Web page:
Muscular Dystrophy (MD) is one area of a broader group of diseases known as Neuromuscular Diseases. Neuromuscular Diseases include not only the group of Muscular Dystrophies, but also Motor Neuron Diseases, Metabolic Diseases of Muscle, Diseases of the Peripheral Nerves, Inflammatory Myopathies, Diseases of the Neuromuscular Junction, Myopathies due to Endocrine Abnormalities, and a few other difficult to categorize Myopathies. Each of these groups in turn include several diseases with strong similarities.
Muscular Dystrophy itself is a hereditary disease that causes muscle weakness and dysfunction. As time progresses the symptoms will increase and affect multiple body systems. It will become difficult and almost impossible to perform simple activities, much less maintain employment.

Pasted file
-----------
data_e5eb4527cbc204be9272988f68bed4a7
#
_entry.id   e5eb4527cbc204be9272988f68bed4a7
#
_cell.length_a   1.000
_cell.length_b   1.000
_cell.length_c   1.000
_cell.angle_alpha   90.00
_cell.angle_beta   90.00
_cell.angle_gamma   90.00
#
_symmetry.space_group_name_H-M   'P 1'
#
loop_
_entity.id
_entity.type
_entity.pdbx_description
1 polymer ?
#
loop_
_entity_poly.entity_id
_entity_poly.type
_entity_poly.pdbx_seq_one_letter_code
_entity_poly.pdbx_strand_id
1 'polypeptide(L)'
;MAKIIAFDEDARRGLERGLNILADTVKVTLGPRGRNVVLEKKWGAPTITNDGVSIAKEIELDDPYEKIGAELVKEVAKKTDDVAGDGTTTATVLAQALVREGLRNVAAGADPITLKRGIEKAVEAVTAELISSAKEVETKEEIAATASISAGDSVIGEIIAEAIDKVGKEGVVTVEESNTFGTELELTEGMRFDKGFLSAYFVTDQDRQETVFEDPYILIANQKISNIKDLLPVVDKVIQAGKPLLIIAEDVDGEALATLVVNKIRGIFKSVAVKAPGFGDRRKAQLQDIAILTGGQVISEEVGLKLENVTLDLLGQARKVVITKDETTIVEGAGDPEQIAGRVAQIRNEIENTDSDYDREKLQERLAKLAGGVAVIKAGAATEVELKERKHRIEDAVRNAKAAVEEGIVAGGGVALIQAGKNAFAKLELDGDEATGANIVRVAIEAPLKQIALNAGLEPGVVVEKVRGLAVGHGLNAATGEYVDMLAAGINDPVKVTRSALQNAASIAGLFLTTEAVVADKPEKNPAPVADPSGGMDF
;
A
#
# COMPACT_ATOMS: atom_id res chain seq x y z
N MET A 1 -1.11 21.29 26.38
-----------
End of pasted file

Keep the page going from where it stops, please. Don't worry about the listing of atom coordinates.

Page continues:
Muscular Dystrophy is usually diagnosed as the result of a muscle biopsy. It can also be diagnosed through a DNA blood test. Currently, there is no known cure for MD. It is generally treated with bed rest, physical therapy, and occupational therapy.
Muscular Dystrophy is evaluated under Listing 11.13. Essentially, it is evaluated similarly to the residual effects of a stroke. Social Security will look for a “persistent disorganization of motor dysfunction.” This motor dysfunction can affect any extremity. While this is a listing level Impairment, most likely a finding of “Disabled” will be the result of exertional limitations. Because of this, it is important that your Doctor help identify those exertional limitations early on in the process.
For more information on Muscular Dystrophy check out www.mda.org. There you can make a donation and learn more about the disease.